Liam Goulding: Are employers and trustees working in harmony?

Liam Goulding

Employers have been facing unprecedented challenges in recent years, and this year in particular as a result of Covid-19 (Coronavirus). With the potential for significant reductions in cash flows and deepening funding strains for defined benefit (DB) schemes, trustees will be scrutinising employers more closely than ever in order to assess the covenant strength and the risks of any covenant leakage.

Employers, and those in control of the wider corporate group, need to be mindful of the role of the trustees and work with them during this period because the potential impact of not doing so could be significant. Employers should anticipate discussions with trustees around key risks and contingency plans, because The Pensions Regulator (TPR) may ask trustees for evidence that these have been reviewed and considered in depth.

Organisations should be ready to provide timely and relevant information to trustees, such as offer details of the business case, financial projections, and discussions with other stakeholders and review other cash flow options, such as suspending dividends and renegotiating credit arrangements

Businesses should also be prepared for trustee questions as trustees will want to monitor covenant strength and understand risks; employers must consider offering contingent assets or security because TPR expects some form of mitigation.

It is additionally important for employers to create a paper trail, documenting considerations, discussions and advice received to help with any conversations with TPR or potential challenges.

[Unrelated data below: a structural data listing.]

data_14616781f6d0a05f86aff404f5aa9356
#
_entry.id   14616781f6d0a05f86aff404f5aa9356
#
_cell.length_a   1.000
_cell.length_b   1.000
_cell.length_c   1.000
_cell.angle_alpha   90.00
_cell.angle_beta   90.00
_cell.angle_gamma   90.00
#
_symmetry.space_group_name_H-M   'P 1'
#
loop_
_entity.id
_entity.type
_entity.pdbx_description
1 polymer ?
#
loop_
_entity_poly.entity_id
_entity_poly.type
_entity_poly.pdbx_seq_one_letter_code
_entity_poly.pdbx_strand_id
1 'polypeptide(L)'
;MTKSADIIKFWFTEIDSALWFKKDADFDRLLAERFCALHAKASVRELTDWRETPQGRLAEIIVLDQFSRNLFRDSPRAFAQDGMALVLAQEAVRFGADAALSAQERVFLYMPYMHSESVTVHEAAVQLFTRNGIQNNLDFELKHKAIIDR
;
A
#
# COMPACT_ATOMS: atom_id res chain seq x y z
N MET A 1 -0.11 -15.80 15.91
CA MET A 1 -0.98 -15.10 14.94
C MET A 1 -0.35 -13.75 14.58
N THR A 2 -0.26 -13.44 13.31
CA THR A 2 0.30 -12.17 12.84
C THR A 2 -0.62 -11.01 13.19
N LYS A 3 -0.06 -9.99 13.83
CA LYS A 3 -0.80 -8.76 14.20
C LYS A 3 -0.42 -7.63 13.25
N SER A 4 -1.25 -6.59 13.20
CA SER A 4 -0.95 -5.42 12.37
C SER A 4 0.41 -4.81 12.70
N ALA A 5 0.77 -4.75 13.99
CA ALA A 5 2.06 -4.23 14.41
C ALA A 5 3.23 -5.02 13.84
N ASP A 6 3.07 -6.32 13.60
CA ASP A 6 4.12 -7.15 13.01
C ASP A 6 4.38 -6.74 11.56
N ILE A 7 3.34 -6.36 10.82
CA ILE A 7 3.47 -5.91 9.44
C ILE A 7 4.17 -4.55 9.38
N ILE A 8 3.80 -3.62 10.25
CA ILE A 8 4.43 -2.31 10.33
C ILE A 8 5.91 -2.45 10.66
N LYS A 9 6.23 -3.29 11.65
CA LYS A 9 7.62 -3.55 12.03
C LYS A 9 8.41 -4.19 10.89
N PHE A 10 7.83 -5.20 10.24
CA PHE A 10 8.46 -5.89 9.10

Employers should keep in mind that TPR has a broad range of powers to help it regulate DB schemes and the Pension Schemes Bill will provide TPR with new powers to issue criminal and civil sanctions for certain breaches.

In particular, under the Pension Schemes Bill, the avoidance of a statutory employer debt and conduct risking accrued DB scheme benefits are to be punishable by an unlimited fine and/or up to seven years in prison. There is a concern that these new powers could potentially capture ordinary business activity and, unlike TPR’s other anti-avoidance powers, there is also a broad range of possible targets.

As an alternative to the criminal sanctions, as well as in other specified circumstances (such as where a person provides false or misleading information to TPR or the trustees), TPR will also have the power to impose a civil penalty of up to £1 million.

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Ultimately, the sooner employers act and engage with trustees, the more options they are likely to have in any corporate restructuring or distress situation, and the less likely they are to come across TPR’s radar.

Liam Goulding is an associate at Sackers.